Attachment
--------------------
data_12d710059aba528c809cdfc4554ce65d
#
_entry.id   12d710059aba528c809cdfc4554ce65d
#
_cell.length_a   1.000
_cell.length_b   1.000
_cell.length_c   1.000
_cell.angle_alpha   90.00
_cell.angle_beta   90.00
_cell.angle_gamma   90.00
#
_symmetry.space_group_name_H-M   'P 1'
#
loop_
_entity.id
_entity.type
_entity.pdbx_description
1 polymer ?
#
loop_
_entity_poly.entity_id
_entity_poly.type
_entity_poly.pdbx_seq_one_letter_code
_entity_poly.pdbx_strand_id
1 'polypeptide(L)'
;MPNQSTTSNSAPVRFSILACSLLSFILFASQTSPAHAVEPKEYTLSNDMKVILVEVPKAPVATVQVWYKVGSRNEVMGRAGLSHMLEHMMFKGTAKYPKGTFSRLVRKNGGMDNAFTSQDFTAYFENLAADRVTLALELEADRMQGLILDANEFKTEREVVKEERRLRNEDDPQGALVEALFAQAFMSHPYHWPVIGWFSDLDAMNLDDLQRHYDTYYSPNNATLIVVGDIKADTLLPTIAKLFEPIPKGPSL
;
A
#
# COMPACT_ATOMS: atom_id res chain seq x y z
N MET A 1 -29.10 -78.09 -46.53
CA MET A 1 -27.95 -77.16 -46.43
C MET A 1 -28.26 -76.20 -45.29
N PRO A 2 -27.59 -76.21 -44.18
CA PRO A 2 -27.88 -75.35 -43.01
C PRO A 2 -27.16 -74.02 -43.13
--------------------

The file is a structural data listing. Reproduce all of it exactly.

data_12d710059aba528c809cdfc4554ce65d
#
_entry.id   12d710059aba528c809cdfc4554ce65d
#
_cell.length_a   1.000
_cell.length_b   1.000
_cell.length_c   1.000
_cell.angle_alpha   90.00
_cell.angle_beta   90.00
_cell.angle_gamma   90.00
#
_symmetry.space_group_name_H-M   'P 1'
#
loop_
_entity.id
_entity.type
_entity.pdbx_description
1 polymer ?
#
loop_
_entity_poly.entity_id
_entity_poly.type
_entity_poly.pdbx_seq_one_letter_code
_entity_poly.pdbx_strand_id
1 'polypeptide(L)'
;MPNQSTTSNSAPVRFSILACSLLSFILFASQTSPAHAVEPKEYTLSNDMKVILVEVPKAPVATVQVWYKVGSRNEVMGRAGLSHMLEHMMFKGTAKYPKGTFSRLVRKNGGMDNAFTSQDFTAYFENLAADRVTLALELEADRMQGLILDANEFKTEREVVKEERRLRNEDDPQGALVEALFAQAFMSHPYHWPVIGWFSDLDAMNLDDLQRHYDTYYSPNNATLIVVGDIKADTLLPTIAKLFEPIPKGPSL
;
A
#
# COMPACT_ATOMS: atom_id res chain seq x y z
N MET A 1 -29.10 -78.09 -46.53
CA MET A 1 -27.95 -77.16 -46.43
C MET A 1 -28.26 -76.20 -45.29
N PRO A 2 -27.59 -76.21 -44.18
CA PRO A 2 -27.88 -75.35 -43.01
C PRO A 2 -27.16 -74.02 -43.13